Do you make minimum payments on your credit card and carry a balance? You can make a huge difference by making a bigger credit card payment. You’ll save money on interest charges and pay off your balance faster.

The minimum payment for most credit cards is a percentage of the current balance. It’s usually around 1% to 2%. This includes any interest and late fees for the month.

Let’s assume your credit card has a $2,000 balance with a 20% interest rate. Now, let’s take a look at two different scenarios.

In one, you only make the minimum payment. In the other, your payment is the minimum plus $10 more.

Making the minimum payment:

You make the minimum payment of $40 per month on your $2,000 balance. It will take 108 months to pay off your debt.

Remember, your balance is $2,000. But by making the minimum payment, you pay $2,335 in interest. That’s more than the amount of your balance!

Making $10 more than the minimum payment

Now let’s say you make a monthly payment of $50. That’s $10 more than the minimum you need to make. Instead of taking 108 months to repay your debt, it will only take you 66 months.

You’ll still pay interest. But your interest charges will be $1,323. That’s about a thousand dollars less than if you made the minimum payment.

The verdict here? By paying just $10 more than the minimum amount due on your credit card, you can save $1,000 in interest payments. You’ll also pay the debt off four years sooner than you would if you only paid the minimum.

Tips to Cut Down on Interest Charges on Credit Card Payments

The easiest way to avoid interest charges? It’s simple. Pay off balances in full every month.

This means only charging what you can afford to repay to your credit card. Treat it like cash or a debit card. If you don’t have the money in your account to pay off the balance, don’t charge it!

What if you already have a balance on your credit card? It’s time to create a plan to pay it off as soon as you can. The sooner you pay off debt, the less you pay in interest charges.

Start by setting up automatic drafts from your bank account. Pay more than the minimum payment, too.

Remember, just $10 more than the minimum goes a long way! Automatic drafts from your bank account ensure that you never forget to make a payment. This helps you avoid missed or late payments - and additional fees.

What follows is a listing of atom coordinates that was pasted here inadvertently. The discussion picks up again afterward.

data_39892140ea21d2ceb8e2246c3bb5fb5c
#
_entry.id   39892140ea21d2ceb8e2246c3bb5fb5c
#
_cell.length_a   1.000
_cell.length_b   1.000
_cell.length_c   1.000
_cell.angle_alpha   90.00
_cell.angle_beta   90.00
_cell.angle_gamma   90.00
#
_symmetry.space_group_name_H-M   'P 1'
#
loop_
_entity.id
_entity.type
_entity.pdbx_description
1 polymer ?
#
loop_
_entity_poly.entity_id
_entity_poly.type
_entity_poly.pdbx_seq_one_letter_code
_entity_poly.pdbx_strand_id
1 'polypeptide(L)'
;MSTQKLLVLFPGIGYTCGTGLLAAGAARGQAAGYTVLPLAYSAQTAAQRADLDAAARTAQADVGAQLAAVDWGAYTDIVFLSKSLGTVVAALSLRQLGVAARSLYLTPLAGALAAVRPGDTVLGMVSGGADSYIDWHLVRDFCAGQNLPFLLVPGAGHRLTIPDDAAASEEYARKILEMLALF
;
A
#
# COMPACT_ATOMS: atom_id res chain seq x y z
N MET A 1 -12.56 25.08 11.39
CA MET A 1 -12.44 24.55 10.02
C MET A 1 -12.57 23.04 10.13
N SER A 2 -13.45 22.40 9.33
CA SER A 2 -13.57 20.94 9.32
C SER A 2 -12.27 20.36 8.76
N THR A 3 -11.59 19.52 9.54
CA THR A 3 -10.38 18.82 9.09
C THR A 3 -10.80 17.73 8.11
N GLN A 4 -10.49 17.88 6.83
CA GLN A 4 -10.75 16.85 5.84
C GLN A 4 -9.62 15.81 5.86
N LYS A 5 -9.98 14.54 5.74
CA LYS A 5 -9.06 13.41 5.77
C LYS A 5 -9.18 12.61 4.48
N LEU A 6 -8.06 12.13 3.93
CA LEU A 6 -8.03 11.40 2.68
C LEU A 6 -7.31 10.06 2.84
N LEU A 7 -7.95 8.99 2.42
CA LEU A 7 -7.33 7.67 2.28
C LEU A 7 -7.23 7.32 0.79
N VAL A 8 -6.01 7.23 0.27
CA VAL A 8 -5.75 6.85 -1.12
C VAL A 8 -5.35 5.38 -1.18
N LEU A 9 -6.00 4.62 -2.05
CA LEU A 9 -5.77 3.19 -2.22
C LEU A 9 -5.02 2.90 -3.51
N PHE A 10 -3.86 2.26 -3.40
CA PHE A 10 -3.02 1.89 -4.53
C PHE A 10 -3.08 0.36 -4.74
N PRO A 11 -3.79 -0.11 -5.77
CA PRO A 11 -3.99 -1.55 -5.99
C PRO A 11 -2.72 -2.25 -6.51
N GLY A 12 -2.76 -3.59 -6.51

You can also avoid interest by using a 0% APR credit card. This puts you on a deferred interest plan we talked about earlier.

If you decide on this option, you need to use your credit card responsibly.

If you obtain a balance transfer credit card like this, you need to make every single payment on time and in full. You also need to pay off the balance before the end of the promotional, 0% interest period.

If you miss a payment or don’t pay off the balance, interest applies to your balance retroactively.

That’s helpful because your entire payment goes directly to your balance.

Again, make sure you can make payments on time and in full. Otherwise, the promotional, lower-interest period may end while you still have a balance. You’ll miss out on the advantages of a balance transfer.

Make the Most of Your Credit Card Payment

Now you know how credit card payments work. You also understand how interest can impact your financial situation, and have tips on avoiding those charges.

This is the knowledge you need to better manage your credit and build a strong credit history and score.

If you feel your credit card company doesn’t apply your payments correctly, you have a right to call them and discuss the issue.

You also have a right to file a formal complaint with the Consumer Financial Protection Bureau.

The CFPB, charged with working on behalf of consumers regarding financial products will act as a mediator between you and the card-issuing bank until the issue is resolved.